You know a movie’s making a real splash when someone like me, who doesn’t have a clue (yet? I know I’m starting to pay more attention now) about TW entertainment has heard raves about this show.
From happy spazzy mentions on Twitter, to real-life enthusiastic recommendations from friends, I’d heard only good things about this movie. Considering how I don’t even generally pay all that much attention to movies except for Korean ones (and I’m not that thorough, even then), that’s no small deal.
I finally managed to watch this recently on a flight, and I must say, all those happy tweets and enthusiastic endorsements were so right. This one does get you right in the feels. <3
I feel like one of the most important things to know about this movie, is that you don’t need to view this through a high-brow movie critic sort of lens. And, you don’t need to be well-versed nor even that interested in Korean history to watch this, either.
I mean, yes, you totally can examine it from a literary perspective and analyze it for all its artistic &/or historical worth, and this movie would be able to withstand the intent scrutiny. It even feels like an art film.
My point is, though, there’s a lot in this movie that’s surprisingly universal and thought-provoking; enough to intrigue and satisfy viewers who are not so inclined to – or just not in the mood for – high-brow art movies. Like me. 😉
I think I may have trust issues with the English that comes out of Korea.
I mean, seriously, it’s right there in the title, but all this time that I knew this movie existed, I somehow had it in my head that this was a movie about a wolf boy, and not a werewolf boy. For the record, I can now confirm that this movie is, indeed, about a werewolf boy, and, happily for me, it is far from being a scary movie (unlike most movies about werewolves).
Also for the record, Song Joong Ki is absolutely wonderful and amazing in this (although, when is he ever not, right?).
This is one of those movies where it would’ve been really, really helpful if someone who’d seen it before me, had told me how best to enjoy this movie, before I watched it.
…Which is why I’m here to do precisely that, for you. Y’know, coz I’m just helpful that way. 😉
The bottom line is basically this: if you try too hard to make sense of this story, you’re likely to be disappointed. On the other hand, if you just send the ol’ brain packing on a 2-hour vacation, lean back and roll with The Pretty (and boy, is Yoo Seung Ho pretty in this), you might actually enjoy this one.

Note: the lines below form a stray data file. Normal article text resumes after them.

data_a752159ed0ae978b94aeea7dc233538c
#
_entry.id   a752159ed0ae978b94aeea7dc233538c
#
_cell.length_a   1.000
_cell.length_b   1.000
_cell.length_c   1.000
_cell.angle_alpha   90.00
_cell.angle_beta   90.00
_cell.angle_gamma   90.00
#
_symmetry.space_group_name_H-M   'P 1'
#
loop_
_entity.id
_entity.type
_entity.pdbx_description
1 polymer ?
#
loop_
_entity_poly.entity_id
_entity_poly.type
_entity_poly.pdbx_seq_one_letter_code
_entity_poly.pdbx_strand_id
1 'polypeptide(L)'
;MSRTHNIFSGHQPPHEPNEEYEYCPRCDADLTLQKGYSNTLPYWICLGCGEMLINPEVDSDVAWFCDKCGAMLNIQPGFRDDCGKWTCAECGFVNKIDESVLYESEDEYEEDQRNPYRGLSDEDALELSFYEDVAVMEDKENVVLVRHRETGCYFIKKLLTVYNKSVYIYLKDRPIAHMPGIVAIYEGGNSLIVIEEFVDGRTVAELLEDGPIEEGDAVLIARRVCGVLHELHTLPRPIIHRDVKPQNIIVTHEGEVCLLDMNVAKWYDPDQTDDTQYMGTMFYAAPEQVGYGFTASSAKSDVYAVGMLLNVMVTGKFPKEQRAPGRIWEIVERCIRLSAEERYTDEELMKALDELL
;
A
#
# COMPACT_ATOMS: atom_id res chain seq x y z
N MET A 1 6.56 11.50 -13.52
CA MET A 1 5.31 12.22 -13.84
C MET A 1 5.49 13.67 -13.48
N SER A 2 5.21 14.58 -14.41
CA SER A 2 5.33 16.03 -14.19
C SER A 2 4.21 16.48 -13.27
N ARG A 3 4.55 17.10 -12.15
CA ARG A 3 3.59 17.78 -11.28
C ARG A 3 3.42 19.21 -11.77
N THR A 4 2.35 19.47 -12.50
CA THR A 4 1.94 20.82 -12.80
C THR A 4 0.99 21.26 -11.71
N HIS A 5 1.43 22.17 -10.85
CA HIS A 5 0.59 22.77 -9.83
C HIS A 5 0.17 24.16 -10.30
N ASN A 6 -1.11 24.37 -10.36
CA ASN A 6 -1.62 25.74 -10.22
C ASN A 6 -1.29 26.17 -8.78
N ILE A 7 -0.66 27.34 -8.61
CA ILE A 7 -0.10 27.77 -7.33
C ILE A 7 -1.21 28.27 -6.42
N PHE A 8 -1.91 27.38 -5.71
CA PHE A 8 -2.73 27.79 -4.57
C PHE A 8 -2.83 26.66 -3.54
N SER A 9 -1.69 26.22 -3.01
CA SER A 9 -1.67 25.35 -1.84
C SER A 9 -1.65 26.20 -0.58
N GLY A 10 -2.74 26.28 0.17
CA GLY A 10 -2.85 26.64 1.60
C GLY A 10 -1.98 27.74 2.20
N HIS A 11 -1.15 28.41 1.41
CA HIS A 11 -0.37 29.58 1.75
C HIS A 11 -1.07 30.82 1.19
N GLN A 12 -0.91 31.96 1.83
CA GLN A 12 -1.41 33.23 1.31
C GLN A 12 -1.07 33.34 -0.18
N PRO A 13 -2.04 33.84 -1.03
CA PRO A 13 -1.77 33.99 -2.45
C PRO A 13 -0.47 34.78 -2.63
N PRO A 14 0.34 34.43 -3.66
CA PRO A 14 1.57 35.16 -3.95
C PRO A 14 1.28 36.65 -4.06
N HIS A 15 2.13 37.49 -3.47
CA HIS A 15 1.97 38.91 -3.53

Words that spring to my mind as the credits roll for this movie: uplifting, bittersweet, poignant, and even a little funny.
This is, again, one of those movies that I wouldn’t have watched, but for the in-flight entertainment system. Not that there weren’t other solid movies available in-flight. I actually started on Sado, but bailed hastily when Show got very dark, heavy and bloody very quickly. [MINOR SPOILER]I just couldn’t watch the violent head-banging. So Much Blood. Owww.[END SPOILER] Maybe another time, when I feel like I’m made of steelier stuff, I’ll give it another go.
For now, though, I’m actually rather pleased with myself for wimping out of Sado (thank you, Wimpy Me), coz I would’ve been rather sorry to have missed this little heart-warmer.
It’s funny how I sometimes stumble on a movie that I wouldn’t otherwise have checked out on my own, simply because it’s available on in-flight entertainment and I’m something of a captive audience with limited options to choose from.
Beauty Inside was the movie whose trailer appealed to me the most today, out of the k-trailers that I checked out while on the plane, and I hafta say, it turned out to be a more thought-provoking watch than I’d originally expected.
A heartwarming coming-of-age movie disguised – and therefore heavily misidentified – as a campy comedy.
If you were to approach this movie expecting a dose of pure funny all the way through, I’m guessing you would walk away rather disappointed. It’s true that the (often coarse) comedy reigns supreme for a good stretch of the movie, taking up maybe 50% of total screentime (this is not an exacting number, it’s just my feel-o-meter talking). Eventually, though, the funny gives way to deeper, bigger, meatier things. There’s a good bit of melodramatic angst involved, but it’s played well, and it all serves a larger, more thoughtful message than what one might expect, given the initial camp: What does it mean to grow up? And what does it mean to stand up for what you believe in?
Excellent performances from both the youth and adult actors make this an engaging, ultimately satisfying watch, with a bit of thought-provoking on the side.
Drum roll please, everyone! I’m excited to announce the first guest post on this blog!! Wheee!! 😀
A number of you would already be familiar with Lady G, who’s an unnie on this blog. She is always such a pleasure to chat with, and always has such interesting and insightful thoughts to share that I always look forward to her comments.
When it was announced that The Suspect was premiering in New York, we all squealed out loud in envy over at our GY Running Man Squee Fest Facebook group (yes, the squee-fest is over, but the squeeing has happily continued, heh), coz this meant that Lady G would get to see this movie on the big screen. We – pretty much in unison, really – commissioned Lady G to tell us alllll about her experience of watching Gong Yoo in his first action role on the big screen.
Being the awesome gal that she is, Lady G didn’t just come back with lots of incoherent spazzes and gushes, though we wouldn’t have blamed her if she did. I mean, it’s Gong Yoo on the big screen after all. Heh.
Nuh-uh. Instead, she wrote a whole review of the movie, and here it is!